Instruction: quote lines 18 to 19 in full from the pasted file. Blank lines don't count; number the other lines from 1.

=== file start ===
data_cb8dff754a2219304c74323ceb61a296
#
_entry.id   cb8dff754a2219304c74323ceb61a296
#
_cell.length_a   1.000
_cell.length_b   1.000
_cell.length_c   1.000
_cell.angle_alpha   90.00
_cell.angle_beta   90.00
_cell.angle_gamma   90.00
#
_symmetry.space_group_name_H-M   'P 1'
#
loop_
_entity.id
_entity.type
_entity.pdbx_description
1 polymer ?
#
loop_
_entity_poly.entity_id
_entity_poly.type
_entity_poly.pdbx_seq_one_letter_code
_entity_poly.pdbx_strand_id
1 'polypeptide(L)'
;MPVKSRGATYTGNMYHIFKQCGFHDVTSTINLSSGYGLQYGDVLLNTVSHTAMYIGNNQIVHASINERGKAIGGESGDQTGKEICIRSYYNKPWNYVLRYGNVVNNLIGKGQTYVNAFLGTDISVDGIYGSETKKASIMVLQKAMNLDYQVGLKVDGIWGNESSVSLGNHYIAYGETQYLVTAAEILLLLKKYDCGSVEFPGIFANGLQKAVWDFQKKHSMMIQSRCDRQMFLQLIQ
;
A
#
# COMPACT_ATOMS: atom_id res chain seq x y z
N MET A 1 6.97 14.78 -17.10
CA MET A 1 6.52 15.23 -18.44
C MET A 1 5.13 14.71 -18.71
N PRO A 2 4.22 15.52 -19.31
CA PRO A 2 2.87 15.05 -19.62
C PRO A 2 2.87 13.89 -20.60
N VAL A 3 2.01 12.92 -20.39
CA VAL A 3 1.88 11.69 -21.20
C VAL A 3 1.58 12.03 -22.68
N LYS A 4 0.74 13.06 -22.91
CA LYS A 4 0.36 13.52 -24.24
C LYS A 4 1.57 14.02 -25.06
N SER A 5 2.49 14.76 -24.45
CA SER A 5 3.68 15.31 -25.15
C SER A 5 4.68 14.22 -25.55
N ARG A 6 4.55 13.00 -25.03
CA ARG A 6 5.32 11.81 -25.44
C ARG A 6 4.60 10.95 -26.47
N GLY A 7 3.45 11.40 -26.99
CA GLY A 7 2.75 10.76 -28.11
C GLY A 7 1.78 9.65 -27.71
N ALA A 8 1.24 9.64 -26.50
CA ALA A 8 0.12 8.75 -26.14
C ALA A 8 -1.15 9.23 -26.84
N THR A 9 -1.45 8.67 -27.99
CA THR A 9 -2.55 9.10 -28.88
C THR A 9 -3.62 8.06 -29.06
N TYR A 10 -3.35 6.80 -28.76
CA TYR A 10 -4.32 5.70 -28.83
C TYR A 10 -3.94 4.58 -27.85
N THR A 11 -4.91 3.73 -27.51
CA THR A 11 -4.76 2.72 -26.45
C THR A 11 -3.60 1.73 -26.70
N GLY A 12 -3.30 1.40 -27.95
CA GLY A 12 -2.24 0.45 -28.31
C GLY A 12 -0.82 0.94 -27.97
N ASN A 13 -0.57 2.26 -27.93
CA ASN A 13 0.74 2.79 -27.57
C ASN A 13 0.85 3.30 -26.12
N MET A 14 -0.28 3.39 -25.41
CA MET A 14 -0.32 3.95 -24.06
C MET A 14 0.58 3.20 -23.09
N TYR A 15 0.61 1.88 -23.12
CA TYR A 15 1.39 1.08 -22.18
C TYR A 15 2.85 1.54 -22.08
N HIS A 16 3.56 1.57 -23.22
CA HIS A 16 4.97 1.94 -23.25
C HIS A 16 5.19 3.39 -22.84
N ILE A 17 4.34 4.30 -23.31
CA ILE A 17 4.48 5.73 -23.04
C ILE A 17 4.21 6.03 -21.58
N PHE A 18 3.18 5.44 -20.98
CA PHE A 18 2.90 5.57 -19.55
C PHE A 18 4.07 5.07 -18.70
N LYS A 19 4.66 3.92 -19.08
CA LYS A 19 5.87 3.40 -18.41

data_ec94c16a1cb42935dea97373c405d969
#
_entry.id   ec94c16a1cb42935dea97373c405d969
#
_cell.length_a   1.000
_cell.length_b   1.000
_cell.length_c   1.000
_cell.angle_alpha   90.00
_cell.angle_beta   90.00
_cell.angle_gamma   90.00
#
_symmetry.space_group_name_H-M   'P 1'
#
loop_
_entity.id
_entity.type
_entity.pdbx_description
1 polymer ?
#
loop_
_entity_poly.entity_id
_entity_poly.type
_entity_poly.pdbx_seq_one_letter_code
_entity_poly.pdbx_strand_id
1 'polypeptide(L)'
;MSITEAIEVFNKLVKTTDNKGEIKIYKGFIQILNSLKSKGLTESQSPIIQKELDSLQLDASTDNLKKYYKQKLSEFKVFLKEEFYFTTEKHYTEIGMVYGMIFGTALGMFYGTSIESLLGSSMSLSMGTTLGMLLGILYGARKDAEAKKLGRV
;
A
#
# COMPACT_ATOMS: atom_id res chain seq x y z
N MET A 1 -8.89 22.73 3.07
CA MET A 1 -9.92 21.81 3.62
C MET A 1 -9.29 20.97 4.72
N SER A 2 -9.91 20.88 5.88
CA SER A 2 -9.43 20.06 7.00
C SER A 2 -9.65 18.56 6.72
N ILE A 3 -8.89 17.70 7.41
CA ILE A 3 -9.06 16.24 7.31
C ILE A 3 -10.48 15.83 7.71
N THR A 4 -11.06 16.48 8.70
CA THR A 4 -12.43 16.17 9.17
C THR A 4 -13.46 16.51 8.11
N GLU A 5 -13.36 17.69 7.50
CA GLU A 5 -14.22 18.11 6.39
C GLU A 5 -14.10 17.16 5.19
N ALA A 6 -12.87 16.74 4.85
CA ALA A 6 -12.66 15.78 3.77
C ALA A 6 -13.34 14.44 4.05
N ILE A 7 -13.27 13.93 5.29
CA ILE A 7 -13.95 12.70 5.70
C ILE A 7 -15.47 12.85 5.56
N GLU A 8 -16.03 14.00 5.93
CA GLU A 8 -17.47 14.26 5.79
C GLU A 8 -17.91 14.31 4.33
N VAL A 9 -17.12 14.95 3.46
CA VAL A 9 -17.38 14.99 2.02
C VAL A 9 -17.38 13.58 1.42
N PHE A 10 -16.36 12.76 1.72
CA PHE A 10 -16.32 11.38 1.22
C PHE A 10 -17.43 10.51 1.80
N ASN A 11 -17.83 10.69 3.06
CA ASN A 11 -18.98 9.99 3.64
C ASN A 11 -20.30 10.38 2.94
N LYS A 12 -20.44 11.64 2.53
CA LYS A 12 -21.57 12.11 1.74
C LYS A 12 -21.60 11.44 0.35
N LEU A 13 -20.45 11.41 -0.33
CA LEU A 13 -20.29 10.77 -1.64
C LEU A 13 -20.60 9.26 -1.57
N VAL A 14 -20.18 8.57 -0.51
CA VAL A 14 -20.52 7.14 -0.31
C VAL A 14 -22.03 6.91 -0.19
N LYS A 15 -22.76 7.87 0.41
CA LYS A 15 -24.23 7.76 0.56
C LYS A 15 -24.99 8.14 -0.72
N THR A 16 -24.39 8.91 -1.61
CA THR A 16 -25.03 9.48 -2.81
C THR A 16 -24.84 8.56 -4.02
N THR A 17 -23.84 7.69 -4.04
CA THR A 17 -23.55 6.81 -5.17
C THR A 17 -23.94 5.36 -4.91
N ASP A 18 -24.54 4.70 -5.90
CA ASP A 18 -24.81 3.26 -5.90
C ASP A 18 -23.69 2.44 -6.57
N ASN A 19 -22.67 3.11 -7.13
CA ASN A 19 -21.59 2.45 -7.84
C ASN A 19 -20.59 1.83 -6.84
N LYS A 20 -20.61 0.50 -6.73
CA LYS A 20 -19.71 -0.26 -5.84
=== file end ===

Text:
1 polymer ?
#